Travel Guide


Ginza is recognized as one of the most luxurious shopping, dining and entertainment districts in the world.

The first gas lamps and brick buildings in Japan were made in Ginza after the Meiji Restoration. Ginza was the symbol of civilization and westernization. People in modern fashion gathered Ginza and high-class atmosphere was cultured. Even today, Ginza is the town where grownups enjoy rich mood and time.

One square meter of land in the district's center is worth over ten million yen, making it one of the most expensive real estate in Japan. It is where you can find the infamous $10 cups of coffee and where virtually every leading brand name in fashion and cosmetics has a presence.

Ginza - street view

The symbol of Ginza is the clock tower of Wako, which is a luxury store that treats watches, jewels, bags, and other items. Wako is located on the corner of Ginza 4-chome, where Ginza Chuo-dori (the main street of Ginza) and Harumi-dori cross. Ginza spreads about 1 square kilometers around the crossroads. Famous department stores such as Matsuya, Mitsukoshi, and Matsuzakaya line Ginza Chuo-dori.

The area was also known for its window displays, an example of modern marketing techniques. Everyone visited and so the custom of "killing time in Ginza" developed strongly between the two world wars.

Ginza - shop1 Ginza - Shop2


The land of Ginza was under the sea. During the Edo Period (17th – 19th), the land was proclaimed and a silver mint was built there. It is the origin of the name Ginza, which means “silver mint”.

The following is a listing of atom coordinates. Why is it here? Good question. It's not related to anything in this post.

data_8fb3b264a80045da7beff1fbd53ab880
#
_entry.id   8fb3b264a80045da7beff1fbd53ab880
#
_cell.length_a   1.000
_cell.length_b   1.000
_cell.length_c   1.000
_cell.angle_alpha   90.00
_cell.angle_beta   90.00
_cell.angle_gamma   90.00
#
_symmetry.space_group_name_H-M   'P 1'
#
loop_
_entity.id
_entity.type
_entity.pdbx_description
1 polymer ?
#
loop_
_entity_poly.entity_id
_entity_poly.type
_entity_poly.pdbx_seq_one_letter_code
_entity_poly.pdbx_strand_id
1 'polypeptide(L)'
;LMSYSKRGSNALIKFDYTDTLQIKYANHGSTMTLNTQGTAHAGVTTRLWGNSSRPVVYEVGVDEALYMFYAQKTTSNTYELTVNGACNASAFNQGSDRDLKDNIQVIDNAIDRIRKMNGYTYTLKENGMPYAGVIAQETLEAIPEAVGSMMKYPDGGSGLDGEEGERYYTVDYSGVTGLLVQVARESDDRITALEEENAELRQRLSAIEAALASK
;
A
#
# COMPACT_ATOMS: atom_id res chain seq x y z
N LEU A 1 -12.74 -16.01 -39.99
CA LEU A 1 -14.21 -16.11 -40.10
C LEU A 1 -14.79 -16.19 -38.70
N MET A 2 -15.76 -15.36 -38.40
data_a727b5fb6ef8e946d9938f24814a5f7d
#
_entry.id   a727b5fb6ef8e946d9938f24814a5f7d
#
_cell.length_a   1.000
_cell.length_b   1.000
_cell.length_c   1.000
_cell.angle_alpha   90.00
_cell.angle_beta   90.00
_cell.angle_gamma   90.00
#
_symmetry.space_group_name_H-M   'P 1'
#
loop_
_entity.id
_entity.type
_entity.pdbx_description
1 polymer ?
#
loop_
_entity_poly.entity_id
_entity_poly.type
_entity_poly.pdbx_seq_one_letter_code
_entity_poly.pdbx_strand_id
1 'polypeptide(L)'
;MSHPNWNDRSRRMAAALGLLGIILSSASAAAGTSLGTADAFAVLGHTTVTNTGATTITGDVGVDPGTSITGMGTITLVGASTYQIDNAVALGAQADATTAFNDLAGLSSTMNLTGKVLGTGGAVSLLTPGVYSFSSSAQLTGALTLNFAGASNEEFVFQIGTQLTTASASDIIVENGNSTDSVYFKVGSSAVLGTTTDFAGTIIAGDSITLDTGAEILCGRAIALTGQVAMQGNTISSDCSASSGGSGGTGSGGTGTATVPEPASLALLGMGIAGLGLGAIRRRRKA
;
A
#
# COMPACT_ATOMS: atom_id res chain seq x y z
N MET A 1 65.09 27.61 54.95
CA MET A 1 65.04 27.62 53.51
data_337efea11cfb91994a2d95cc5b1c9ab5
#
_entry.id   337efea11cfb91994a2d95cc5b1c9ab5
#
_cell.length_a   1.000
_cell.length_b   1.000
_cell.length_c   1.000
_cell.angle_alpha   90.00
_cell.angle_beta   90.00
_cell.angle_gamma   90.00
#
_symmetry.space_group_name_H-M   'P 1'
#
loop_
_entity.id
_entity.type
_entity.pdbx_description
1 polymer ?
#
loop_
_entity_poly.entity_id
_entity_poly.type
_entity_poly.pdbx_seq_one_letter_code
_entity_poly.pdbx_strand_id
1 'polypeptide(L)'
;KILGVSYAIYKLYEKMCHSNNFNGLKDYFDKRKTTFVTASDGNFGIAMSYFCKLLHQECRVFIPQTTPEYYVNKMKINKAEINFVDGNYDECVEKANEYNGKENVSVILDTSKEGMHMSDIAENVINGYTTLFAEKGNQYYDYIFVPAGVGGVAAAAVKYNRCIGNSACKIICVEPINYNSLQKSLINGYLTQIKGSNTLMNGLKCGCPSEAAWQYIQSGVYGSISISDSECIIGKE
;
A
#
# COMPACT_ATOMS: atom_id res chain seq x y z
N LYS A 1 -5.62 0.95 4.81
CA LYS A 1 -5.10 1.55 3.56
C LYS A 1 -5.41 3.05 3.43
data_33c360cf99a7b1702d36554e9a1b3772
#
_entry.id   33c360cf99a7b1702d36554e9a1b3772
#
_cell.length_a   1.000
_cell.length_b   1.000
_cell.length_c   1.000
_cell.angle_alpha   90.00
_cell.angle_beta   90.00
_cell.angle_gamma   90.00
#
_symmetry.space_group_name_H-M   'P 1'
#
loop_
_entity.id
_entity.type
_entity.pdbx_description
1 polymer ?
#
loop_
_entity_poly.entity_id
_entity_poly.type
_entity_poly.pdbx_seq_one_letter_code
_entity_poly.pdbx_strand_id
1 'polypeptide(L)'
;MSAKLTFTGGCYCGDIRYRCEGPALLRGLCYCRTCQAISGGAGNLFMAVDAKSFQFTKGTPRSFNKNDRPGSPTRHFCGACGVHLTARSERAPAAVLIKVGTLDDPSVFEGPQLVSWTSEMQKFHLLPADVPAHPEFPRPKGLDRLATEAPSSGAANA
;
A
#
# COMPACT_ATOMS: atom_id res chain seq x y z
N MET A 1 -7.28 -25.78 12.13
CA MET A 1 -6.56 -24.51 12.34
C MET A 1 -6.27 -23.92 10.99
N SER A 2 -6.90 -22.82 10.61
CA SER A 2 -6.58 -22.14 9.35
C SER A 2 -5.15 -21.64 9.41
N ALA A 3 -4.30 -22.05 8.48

There was a fire in 1872. It burnt down most of the area. After the fires, the Meiji government designated the Ginza area as a "model of modernization." The government planned the construction of fireproof brick buildings, and larger, better streets connecting the Shimbashi Station and the foreign concession in Tsukiji, as well as to important government buildings. Designs for the area were provided by the Irish-born architect Thomas Waters; the Bureau of Construction of the Ministry of Finance was in charge of construction. In the following year, a Western-style shopping promenade on the street from the Shinbashi bridge to the Kyobashi bridge in the southwestern part of Chuo with two- and three-story Georgian brick buildings was completed.

Ginza - restaurant1 Ginza - restaurant2

Ginza evolved as an upmarket shopping district following the 1923 Great Kanto Earthquake. After the Great Earthquake in 1923, Ginza was completely rebuilt with bricks in order to avoid another fire and to show off to Westerners Japan’s advancement. Ginza sought for anything Western and modern. With a closer look, you might notice that architectures in Ginza adopt styles of different era and modes without much consistency as a consequence. The new Ginza attracted successful merchants who served upper-class customers, and craftsmen who originally lived in the area had to move out due to sky-rocketing land price. The town for craftsmen was transformed into the showcase of modern Japan.

Today, most of these European-style buildings disappeared, but some older buildings still remain, most famously the Wako building with the now-iconic Hattori Clock Tower. The building and clock tower were originally built by Kintaro Hattori, the founder of Seiko.

Ginza - shop Ginza - shop


Travel Advice


Each Saturday from 4:00 pm until 7:00 pm, Sunday from 12:00 noon until 5:00 pm (until 6:00 pm from April to September), the main street through Ginza is closed off to road traffic, allowing people to walk freely. This is called Hokosha Tengoku or Hokoten for short, literally meaning "pedestrian heaven".



Address From 1-chome to 8-chome Ginza, Chuo-ku, Tokyo
Admission Free  
Hours Free  
Closed Open 7 Days a Week
Duration 1 hour
Getting There By Train
10 minutes walk from Yurakucho Station on JR Yamanote Line.
1 minute walk from Ginza-itchome Station on subway Yurakucho Line.
1 minute walk from Ginza Station on subway Hibiya Line, subway Ginza Line or subway Marunouchi Line.
1 minute walk from Higashi-ginza Station on subway Asakusa Line or Hibiya Line.
Parking No parking available

Attractions in Japan